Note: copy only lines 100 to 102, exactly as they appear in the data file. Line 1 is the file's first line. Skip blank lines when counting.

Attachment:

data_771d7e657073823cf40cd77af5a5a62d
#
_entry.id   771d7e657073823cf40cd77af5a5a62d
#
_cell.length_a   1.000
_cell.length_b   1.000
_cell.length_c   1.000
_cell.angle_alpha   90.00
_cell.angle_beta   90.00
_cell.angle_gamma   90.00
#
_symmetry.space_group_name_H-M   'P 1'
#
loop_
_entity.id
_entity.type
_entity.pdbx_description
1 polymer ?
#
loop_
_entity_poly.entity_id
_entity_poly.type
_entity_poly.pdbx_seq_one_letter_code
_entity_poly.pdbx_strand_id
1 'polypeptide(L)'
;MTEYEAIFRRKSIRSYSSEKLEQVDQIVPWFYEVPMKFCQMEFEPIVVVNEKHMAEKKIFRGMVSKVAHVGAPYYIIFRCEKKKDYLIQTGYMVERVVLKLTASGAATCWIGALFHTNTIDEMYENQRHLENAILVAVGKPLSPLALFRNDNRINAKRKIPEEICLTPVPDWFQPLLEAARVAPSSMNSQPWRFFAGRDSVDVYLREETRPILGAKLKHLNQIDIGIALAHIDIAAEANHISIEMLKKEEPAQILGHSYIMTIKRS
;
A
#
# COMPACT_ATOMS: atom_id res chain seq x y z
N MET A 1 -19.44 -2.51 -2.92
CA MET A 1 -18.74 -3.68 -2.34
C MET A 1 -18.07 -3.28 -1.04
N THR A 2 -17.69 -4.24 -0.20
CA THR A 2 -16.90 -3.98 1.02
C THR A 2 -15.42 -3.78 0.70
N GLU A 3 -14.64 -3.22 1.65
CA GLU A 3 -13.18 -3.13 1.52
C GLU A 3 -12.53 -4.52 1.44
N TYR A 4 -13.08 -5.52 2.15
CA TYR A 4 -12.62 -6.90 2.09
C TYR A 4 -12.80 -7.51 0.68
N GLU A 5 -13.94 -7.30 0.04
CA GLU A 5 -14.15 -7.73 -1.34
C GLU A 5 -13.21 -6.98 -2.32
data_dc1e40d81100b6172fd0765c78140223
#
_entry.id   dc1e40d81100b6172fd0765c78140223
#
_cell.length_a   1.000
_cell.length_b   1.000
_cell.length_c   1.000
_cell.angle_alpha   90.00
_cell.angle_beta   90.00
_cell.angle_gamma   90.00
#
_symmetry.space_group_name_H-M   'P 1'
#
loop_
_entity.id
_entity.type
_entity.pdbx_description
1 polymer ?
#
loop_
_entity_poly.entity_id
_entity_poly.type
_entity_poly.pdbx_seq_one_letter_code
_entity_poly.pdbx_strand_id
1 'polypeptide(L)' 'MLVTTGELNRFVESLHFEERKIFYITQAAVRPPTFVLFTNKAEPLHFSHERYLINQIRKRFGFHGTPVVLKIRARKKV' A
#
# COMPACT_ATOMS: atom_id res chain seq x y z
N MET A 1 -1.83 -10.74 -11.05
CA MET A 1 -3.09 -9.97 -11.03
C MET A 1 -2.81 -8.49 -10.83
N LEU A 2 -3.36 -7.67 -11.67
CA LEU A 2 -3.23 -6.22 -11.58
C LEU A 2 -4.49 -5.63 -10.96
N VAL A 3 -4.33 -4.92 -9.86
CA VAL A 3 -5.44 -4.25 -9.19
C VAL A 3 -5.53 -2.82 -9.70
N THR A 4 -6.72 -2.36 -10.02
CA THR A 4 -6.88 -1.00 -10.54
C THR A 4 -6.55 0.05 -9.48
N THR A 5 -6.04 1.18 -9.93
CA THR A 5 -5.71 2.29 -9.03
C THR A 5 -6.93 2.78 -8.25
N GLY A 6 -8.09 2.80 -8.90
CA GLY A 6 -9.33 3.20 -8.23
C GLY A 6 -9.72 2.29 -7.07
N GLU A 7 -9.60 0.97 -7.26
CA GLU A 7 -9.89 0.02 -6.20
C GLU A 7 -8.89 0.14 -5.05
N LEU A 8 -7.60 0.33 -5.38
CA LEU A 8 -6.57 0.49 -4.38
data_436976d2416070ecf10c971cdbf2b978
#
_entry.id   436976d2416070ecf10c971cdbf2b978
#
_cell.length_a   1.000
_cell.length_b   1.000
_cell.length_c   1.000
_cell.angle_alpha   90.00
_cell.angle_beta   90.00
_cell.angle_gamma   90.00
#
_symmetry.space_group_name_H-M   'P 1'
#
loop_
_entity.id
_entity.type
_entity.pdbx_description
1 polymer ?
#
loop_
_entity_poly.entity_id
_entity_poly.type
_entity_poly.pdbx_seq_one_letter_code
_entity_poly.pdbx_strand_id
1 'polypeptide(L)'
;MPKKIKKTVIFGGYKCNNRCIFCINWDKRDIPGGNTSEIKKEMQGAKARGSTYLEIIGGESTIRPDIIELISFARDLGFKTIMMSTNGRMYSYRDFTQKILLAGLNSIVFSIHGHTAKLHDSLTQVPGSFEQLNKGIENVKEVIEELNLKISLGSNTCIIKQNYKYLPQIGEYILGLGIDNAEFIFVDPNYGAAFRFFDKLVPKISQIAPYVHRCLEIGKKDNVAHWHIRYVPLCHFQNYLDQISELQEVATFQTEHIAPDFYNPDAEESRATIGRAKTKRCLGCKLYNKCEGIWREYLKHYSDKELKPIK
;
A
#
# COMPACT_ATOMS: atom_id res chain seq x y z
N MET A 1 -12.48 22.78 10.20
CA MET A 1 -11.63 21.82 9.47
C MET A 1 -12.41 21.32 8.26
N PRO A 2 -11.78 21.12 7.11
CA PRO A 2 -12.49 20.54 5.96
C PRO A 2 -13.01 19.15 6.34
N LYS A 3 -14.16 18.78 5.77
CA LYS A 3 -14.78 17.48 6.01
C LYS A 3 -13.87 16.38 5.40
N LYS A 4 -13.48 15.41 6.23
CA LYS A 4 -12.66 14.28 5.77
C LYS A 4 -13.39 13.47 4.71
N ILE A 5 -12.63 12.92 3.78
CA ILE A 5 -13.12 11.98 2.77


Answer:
_cell.length_a   1.000
_cell.length_b   1.000
_cell.length_c   1.000